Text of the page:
Jamie Notter and Maddie Grant, co-authors of Humanize: How People-Centric Organizations Succeed in a Social World, asked 505 people this fall about the implementation of by their organizations’ leadership. While most respondents said their organizations do use social networking at least somewhat, they also said that, while useful, it also can be a disruptive force, and one that could shape the way associations meet in the future.
While social media use is becoming standard—85 percent of respondents said their organization understands its value, 40 percent said their organization offers staff training on social media use, and almost half said their organization allowed any employee to speak on its behalf online—many also said social media remains a bit of a mystery, particularly how to use it most effectively and what kind of return on investment it offers. That may be why, despite 84 percent saying their organization uses social media to connect with people and not just to push product and services, 32 percent said their organization doesn’t use these channels—or any others—to routinely collect and respond to customer feedback.
While the survey didn’t directly address the question of using social media around meetings, the MeetingsNet survey of found that 86 percent of associations have Facebook pages, for example, but use them mostly to promote special events (62 percent) and meetings (59 percent), rather than to connect with members or post event information and photos during (36 percent) or after an event (50 percent). While 69 percent said they used Twitter to promote events, only 48 percent encourage attendees to tweet, while 70 percent said they tweet during the event themselves. Putting these two data sets together, it may be time to consider making social media more of a two-way street than a megaphone. readers’ use of social media
Leadership and Social Media
Leaders who tweet and post give their organization a competitive edge, said 84 percent. It’s also a good way to communicate core values, said another 84 percent. And while social media might be a good crisis management tool, that’s not the only thing leaders should use it for, said 96 percent.
Even though 64 percent said their leadership was using these tools, 45 percent said they were concerned that their leadership isn’t engaging with social media—or isn’t engaging enough. Among that 64 percent with social media-active leaders, 30 percent said their leaders need to do more with social networking. As one person noted, “Actually the answer is ‘kinda.’ One of our leaders is involved but is quite busy so he can't be as involved as I'd like. The other is absent.”
As Notter and Grant point out, “Given that 84 percent believed leadership involvement in social media provides companies with a competitive edge for organizations, itʼs a red flag when 45 percent are concerned about the lack of involvement by leaders in social media.”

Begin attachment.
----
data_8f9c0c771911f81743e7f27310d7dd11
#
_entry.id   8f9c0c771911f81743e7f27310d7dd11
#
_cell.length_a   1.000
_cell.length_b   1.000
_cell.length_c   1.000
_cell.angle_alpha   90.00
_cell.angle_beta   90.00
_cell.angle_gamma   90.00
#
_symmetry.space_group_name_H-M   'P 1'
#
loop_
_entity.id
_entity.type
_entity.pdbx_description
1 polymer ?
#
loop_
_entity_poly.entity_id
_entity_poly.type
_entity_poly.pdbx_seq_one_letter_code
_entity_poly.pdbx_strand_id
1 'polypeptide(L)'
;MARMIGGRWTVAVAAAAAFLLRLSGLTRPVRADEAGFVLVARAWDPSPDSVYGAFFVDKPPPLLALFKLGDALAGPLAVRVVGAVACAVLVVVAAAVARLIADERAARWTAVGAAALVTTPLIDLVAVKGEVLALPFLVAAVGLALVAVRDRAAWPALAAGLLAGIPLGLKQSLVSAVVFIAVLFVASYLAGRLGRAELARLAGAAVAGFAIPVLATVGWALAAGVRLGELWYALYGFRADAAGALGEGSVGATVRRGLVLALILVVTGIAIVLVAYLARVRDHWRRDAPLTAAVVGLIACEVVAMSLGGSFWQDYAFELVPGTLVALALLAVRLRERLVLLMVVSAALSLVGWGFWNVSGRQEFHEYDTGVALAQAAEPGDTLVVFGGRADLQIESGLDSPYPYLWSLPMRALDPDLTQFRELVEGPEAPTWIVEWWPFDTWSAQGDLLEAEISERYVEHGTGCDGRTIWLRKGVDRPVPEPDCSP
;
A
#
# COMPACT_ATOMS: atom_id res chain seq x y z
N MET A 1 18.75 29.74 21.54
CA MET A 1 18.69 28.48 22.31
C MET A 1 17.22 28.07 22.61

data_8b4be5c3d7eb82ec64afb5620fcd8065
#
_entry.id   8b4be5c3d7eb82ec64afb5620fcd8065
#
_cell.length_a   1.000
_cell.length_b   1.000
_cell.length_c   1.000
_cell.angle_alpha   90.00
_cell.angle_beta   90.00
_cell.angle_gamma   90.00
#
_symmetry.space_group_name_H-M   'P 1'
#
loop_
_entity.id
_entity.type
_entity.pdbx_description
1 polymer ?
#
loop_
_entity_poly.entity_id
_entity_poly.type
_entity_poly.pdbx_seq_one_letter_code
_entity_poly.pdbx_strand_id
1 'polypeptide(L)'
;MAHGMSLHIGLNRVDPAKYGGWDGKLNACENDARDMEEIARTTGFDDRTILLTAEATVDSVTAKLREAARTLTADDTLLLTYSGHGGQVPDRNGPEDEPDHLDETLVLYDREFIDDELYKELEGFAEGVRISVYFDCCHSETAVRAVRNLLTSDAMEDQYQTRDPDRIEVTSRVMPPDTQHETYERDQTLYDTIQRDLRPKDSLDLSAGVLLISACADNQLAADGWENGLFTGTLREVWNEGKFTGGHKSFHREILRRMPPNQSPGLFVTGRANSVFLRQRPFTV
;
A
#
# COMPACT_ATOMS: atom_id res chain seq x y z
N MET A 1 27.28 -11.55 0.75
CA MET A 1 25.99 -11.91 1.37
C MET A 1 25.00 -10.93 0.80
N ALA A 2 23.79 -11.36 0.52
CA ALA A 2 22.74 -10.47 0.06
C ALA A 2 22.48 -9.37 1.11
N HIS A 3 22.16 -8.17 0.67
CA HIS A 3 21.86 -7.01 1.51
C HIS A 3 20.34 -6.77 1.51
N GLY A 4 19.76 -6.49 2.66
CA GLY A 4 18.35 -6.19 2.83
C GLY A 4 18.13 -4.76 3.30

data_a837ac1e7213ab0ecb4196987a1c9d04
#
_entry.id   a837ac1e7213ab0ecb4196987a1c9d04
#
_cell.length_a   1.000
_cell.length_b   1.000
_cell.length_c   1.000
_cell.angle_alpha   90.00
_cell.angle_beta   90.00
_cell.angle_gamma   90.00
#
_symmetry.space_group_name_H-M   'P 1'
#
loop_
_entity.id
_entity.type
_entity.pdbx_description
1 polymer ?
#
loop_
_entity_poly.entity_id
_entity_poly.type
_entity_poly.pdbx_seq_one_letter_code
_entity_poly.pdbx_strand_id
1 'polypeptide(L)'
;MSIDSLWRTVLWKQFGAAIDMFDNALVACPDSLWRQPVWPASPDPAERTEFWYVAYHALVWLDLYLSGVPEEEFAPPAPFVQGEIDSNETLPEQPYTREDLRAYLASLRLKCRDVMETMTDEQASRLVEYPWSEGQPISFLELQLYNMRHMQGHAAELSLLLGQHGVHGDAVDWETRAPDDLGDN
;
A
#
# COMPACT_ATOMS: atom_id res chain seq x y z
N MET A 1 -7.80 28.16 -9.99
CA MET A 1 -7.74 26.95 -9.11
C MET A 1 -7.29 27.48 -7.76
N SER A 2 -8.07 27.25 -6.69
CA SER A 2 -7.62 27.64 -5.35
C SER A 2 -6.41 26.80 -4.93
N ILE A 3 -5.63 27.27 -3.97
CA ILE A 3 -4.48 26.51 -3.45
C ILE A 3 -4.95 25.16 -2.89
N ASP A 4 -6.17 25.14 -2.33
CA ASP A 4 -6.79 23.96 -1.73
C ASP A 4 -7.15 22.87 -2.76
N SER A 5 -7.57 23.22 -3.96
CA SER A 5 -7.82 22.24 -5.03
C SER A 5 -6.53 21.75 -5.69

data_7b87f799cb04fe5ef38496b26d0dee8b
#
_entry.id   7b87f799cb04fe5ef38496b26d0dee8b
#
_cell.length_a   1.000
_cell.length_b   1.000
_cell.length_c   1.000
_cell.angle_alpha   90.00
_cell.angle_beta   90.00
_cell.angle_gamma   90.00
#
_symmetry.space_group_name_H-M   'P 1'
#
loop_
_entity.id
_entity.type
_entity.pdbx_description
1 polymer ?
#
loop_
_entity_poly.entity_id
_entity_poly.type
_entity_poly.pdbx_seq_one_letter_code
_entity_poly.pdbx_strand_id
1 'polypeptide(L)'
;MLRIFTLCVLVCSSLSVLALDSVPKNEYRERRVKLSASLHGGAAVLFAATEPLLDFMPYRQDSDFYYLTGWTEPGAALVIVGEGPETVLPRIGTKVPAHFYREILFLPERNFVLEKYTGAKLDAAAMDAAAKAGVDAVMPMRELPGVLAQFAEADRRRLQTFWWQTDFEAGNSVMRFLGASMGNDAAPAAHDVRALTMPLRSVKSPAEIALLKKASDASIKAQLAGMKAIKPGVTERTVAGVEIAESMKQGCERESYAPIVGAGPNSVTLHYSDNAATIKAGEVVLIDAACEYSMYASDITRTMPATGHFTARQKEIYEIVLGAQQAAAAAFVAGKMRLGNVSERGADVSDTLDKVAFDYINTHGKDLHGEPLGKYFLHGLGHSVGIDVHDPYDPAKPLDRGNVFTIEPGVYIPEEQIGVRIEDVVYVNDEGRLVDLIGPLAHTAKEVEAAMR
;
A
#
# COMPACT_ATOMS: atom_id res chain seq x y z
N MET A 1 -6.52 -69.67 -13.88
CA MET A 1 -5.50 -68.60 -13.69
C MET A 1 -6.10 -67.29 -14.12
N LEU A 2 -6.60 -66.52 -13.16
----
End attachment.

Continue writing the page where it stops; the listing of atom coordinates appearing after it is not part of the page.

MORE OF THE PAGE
Or is it? When asked to rate the desirability of 12 different leadership traits, “Participates in social media in his/her own voice”came in 10th place (21 percent), behind “Provides clear direction (76 percent), “Embraces change” (65 percent), “Transparent, shares information freely” (59 percent), “Values experimentation and even failure” (59 percent), “Open to diverse perspectives” (52 percent), “Holds people accountable” (42 percent), “Comfortable with conflict” (33 percent), “Brilliant strategist” (31 percent), and “Leverages best practices” (28 percent). The only traits it beat were “Charismatic” (21 percent), and “Commands loyalty from employees” (18 percent). As Notter and Grant point out, other than providing clear direction and holding people accountable, the rest of the top traits are not the old “command and control” style traits traditionally associated with leadership, but rather from the leadership school of thought they explore in Humanize (social media use also is on the Humanize list).
“I look at those leadership traits that all scored low and I see things like brilliant strategist, leverages best practices, holds people accountable, charismatic ... and it makes me think of the processes used for picking speakers!” says Notter. “I would think meeting planners, executives, and volunteers in charge of meetings should be moving quickly to stay ahead of this trend.” Specifically, think about making your meetings more inclusive, more experimental, and more transparent. He notes that these aren’t things he typically associates with meetings, “though I do see some of this out there; some are at least experimenting with formats a tiny bit.”
The study’s authors conclude that, while social media is no longer a shiny new toy, there still is a lot of confusion and frustration around how to use it organizationally—the willingness to play around with it just because you can is being replaced with a need to figure out “how to both integrate social into existing process and, more importantly, [how to] innovate their current management practices to better tap into the power of social media,” say Notter and Grant. And leaders need to get more fully on board, they conclude, including developing clear objectives for, and policies around, social media use, including how it’s used around meetings.
Social media, they say, is a “permanent disruption to our organizations. … And the conversation is quickly shifting from how we will be doing our marketing campaigns differently to how we will be running our organizations differently.” This would include, perhaps, taking another look at the usual hierarchical structure of meetings—from lecture formats to plenaries—to see if a more decentralized, transparent, reciprocal system might be more effective in this new, networked world.